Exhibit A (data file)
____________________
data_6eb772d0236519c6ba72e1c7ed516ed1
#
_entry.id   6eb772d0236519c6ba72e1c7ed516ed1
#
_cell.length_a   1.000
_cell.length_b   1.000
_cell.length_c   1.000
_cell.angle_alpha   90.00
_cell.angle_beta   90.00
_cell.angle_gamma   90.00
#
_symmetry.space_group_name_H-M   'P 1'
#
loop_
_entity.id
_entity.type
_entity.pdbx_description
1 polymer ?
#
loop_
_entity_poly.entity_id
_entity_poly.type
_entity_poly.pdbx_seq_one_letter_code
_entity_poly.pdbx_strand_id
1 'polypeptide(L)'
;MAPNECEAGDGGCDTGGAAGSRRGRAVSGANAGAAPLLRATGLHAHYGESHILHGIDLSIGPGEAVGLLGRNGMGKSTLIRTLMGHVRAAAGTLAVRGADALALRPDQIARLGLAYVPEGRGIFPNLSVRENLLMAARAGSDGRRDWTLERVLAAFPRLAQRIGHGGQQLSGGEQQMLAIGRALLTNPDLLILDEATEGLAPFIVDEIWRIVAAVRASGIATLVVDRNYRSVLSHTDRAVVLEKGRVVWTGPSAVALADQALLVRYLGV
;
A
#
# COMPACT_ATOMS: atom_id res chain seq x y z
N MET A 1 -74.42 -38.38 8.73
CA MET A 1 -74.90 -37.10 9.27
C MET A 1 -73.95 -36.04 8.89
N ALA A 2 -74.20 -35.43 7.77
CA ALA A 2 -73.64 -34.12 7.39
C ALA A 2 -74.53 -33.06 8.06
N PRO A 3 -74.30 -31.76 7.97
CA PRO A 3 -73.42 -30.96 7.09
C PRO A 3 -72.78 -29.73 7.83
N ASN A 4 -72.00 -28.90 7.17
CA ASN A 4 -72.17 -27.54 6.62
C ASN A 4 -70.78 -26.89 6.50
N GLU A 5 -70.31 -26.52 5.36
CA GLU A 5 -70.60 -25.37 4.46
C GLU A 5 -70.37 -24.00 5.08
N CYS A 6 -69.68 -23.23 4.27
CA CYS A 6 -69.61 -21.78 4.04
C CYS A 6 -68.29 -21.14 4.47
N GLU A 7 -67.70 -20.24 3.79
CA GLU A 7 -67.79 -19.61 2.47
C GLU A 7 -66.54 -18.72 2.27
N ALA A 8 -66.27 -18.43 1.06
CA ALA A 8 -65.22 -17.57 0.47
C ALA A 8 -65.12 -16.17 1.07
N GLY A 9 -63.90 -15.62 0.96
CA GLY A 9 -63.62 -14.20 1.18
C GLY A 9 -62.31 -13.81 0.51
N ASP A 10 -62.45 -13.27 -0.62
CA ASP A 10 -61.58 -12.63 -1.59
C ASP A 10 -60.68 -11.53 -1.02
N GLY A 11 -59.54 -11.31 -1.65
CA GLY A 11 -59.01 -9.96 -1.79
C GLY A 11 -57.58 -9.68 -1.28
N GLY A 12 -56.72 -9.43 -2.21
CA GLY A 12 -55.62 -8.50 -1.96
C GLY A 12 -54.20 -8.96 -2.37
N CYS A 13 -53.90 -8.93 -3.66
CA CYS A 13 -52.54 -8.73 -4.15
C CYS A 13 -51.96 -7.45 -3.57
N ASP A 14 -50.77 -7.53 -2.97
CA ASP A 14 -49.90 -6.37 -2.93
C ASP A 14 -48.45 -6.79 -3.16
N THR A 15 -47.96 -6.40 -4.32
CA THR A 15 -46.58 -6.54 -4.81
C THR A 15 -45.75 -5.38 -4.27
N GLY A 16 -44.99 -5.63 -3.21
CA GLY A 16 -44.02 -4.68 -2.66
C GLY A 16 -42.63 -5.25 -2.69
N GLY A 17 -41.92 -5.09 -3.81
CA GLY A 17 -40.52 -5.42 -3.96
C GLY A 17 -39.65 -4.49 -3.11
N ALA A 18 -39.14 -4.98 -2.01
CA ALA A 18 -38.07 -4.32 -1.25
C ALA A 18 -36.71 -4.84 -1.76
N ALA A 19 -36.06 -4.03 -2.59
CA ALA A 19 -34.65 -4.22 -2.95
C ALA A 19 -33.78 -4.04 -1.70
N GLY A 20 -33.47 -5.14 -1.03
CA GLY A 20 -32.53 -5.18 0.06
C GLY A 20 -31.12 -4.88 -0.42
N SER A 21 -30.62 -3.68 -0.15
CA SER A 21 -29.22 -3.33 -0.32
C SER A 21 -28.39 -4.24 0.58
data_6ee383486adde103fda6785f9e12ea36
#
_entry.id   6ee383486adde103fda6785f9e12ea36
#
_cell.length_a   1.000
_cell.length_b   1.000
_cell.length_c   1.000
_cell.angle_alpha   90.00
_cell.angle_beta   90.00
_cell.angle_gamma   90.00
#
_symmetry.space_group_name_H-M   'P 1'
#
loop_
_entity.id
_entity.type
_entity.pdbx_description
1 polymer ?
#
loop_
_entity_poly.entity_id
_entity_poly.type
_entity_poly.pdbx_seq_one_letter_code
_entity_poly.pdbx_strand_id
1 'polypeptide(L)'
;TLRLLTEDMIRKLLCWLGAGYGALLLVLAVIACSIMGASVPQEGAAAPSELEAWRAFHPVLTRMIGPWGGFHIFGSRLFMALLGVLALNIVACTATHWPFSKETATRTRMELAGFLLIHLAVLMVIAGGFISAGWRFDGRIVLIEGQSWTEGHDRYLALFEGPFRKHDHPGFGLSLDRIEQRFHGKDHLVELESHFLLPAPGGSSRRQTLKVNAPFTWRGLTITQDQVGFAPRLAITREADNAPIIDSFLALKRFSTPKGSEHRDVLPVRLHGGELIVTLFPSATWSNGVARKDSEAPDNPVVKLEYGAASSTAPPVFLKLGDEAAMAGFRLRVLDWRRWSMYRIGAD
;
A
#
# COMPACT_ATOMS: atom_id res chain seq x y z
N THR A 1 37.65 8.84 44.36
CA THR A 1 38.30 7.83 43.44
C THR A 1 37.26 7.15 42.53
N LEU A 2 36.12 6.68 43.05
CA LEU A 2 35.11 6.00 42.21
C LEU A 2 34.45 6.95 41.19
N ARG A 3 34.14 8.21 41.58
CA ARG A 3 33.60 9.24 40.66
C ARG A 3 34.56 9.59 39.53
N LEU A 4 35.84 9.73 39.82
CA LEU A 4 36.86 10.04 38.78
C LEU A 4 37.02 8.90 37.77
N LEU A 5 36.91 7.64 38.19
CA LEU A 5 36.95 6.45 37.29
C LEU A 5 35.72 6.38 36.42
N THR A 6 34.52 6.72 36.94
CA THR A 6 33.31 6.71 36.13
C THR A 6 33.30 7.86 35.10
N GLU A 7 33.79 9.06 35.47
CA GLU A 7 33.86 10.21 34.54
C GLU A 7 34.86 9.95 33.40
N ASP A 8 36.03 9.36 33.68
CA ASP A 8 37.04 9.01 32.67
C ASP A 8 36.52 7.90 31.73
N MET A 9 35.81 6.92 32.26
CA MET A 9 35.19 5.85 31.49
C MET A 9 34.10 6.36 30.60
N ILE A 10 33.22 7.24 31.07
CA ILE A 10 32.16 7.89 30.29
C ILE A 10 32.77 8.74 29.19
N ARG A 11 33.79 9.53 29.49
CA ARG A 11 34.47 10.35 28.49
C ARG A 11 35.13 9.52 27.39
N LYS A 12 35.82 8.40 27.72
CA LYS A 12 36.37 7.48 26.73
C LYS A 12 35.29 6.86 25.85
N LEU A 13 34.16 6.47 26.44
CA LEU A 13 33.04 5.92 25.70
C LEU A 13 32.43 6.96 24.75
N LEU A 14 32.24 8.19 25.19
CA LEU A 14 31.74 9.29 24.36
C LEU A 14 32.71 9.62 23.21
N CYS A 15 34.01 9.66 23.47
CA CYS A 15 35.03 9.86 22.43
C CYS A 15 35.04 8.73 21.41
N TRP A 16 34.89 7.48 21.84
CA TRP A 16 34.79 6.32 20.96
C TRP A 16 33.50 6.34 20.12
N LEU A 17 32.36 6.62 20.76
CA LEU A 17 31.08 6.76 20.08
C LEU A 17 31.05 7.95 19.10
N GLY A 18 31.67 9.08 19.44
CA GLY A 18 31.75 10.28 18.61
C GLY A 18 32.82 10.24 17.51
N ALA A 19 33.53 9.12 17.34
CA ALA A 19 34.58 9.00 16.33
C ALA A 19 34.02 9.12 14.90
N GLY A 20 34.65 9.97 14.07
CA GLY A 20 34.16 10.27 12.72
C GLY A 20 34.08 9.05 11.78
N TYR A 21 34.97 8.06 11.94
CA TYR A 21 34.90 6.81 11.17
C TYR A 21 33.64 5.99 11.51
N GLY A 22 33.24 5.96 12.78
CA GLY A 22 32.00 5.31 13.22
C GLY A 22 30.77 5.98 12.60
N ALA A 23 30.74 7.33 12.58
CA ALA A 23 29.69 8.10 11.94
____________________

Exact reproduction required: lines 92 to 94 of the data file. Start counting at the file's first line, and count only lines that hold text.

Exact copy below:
CA SER A 21 -29.22 -3.33 -0.32
C SER A 21 -28.39 -4.24 0.58
data_6ee383486adde103fda6785f9e12ea36